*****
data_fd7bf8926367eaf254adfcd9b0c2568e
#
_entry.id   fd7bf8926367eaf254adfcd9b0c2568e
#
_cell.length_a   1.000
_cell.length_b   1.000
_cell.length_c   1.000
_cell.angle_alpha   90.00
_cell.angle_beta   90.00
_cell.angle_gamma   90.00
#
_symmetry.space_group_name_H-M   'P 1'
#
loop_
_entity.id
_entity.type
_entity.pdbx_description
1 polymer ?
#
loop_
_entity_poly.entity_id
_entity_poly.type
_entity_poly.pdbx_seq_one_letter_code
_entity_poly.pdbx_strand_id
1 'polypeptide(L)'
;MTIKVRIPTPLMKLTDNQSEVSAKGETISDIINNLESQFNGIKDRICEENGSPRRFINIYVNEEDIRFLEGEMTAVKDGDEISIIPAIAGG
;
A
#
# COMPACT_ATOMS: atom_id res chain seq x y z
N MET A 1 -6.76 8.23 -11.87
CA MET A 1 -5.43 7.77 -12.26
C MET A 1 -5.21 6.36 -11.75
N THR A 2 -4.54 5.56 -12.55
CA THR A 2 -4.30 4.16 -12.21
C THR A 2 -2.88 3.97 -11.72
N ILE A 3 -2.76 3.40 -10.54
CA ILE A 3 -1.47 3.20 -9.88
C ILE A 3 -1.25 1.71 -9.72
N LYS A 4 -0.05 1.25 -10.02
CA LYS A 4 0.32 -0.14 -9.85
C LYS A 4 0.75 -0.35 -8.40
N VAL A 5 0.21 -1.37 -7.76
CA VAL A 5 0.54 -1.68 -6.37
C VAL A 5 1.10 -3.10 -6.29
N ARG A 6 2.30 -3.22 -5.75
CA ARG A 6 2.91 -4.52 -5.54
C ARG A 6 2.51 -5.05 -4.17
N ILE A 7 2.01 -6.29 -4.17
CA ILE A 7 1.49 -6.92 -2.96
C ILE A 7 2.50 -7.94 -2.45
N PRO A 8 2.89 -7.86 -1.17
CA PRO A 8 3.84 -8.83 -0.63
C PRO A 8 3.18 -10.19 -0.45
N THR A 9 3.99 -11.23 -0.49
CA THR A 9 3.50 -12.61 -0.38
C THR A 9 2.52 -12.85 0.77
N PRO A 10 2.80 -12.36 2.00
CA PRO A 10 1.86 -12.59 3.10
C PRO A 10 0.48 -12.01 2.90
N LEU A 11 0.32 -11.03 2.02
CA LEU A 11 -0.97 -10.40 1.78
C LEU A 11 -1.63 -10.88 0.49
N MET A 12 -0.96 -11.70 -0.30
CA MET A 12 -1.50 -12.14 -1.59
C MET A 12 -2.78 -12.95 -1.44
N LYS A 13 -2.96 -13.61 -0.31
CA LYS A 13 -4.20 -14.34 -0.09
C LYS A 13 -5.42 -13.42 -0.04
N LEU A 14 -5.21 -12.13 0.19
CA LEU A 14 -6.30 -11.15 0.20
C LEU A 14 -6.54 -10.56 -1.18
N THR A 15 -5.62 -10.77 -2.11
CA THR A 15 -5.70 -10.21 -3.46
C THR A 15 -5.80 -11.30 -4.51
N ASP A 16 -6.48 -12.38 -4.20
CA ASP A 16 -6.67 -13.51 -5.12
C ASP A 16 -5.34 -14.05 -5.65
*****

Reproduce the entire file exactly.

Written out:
data_fd7bf8926367eaf254adfcd9b0c2568e
#
_entry.id   fd7bf8926367eaf254adfcd9b0c2568e
#
_cell.length_a   1.000
_cell.length_b   1.000
_cell.length_c   1.000
_cell.angle_alpha   90.00
_cell.angle_beta   90.00
_cell.angle_gamma   90.00
#
_symmetry.space_group_name_H-M   'P 1'
#
loop_
_entity.id
_entity.type
_entity.pdbx_description
1 polymer ?
#
loop_
_entity_poly.entity_id
_entity_poly.type
_entity_poly.pdbx_seq_one_letter_code
_entity_poly.pdbx_strand_id
1 'polypeptide(L)'
;MTIKVRIPTPLMKLTDNQSEVSAKGETISDIINNLESQFNGIKDRICEENGSPRRFINIYVNEEDIRFLEGEMTAVKDGDEISIIPAIAGG
;
A
#
# COMPACT_ATOMS: atom_id res chain seq x y z
N MET A 1 -6.76 8.23 -11.87
CA MET A 1 -5.43 7.77 -12.26
C MET A 1 -5.21 6.36 -11.75
N THR A 2 -4.54 5.56 -12.55
CA THR A 2 -4.30 4.16 -12.21
C THR A 2 -2.88 3.97 -11.72
N ILE A 3 -2.76 3.40 -10.54
CA ILE A 3 -1.47 3.20 -9.88
C ILE A 3 -1.25 1.71 -9.72
N LYS A 4 -0.05 1.25 -10.02
CA LYS A 4 0.32 -0.14 -9.85
C LYS A 4 0.75 -0.35 -8.40
N VAL A 5 0.21 -1.37 -7.76
CA VAL A 5 0.54 -1.68 -6.37
C VAL A 5 1.10 -3.10 -6.29
N ARG A 6 2.30 -3.22 -5.75
CA ARG A 6 2.91 -4.52 -5.54
C ARG A 6 2.51 -5.05 -4.17
N ILE A 7 2.01 -6.29 -4.17
CA ILE A 7 1.49 -6.92 -2.96
C ILE A 7 2.50 -7.94 -2.45
N PRO A 8 2.89 -7.86 -1.17
CA PRO A 8 3.84 -8.83 -0.63
C PRO A 8 3.18 -10.19 -0.45
N THR A 9 3.99 -11.23 -0.49
CA THR A 9 3.50 -12.61 -0.38
C THR A 9 2.52 -12.85 0.77
N PRO A 10 2.80 -12.36 2.00
CA PRO A 10 1.86 -12.59 3.10
C PRO A 10 0.48 -12.01 2.90
N LEU A 11 0.32 -11.03 2.02
CA LEU A 11 -0.97 -10.40 1.78
C LEU A 11 -1.63 -10.88 0.49
N MET A 12 -0.96 -11.70 -0.30
CA MET A 12 -1.50 -12.14 -1.59
C MET A 12 -2.78 -12.95 -1.44
N LYS A 13 -2.96 -13.61 -0.31
CA LYS A 13 -4.20 -14.34 -0.09
C LYS A 13 -5.42 -13.42 -0.04
N LEU A 14 -5.21 -12.13 0.19
CA LEU A 14 -6.30 -11.15 0.20
C LEU A 14 -6.54 -10.56 -1.18
N THR A 15 -5.62 -10.77 -2.11
CA THR A 15 -5.70 -10.21 -3.46
C THR A 15 -5.80 -11.30 -4.51
N ASP A 16 -6.48 -12.38 -4.20
CA ASP A 16 -6.67 -13.51 -5.12
C ASP A 16 -5.34 -14.05 -5.65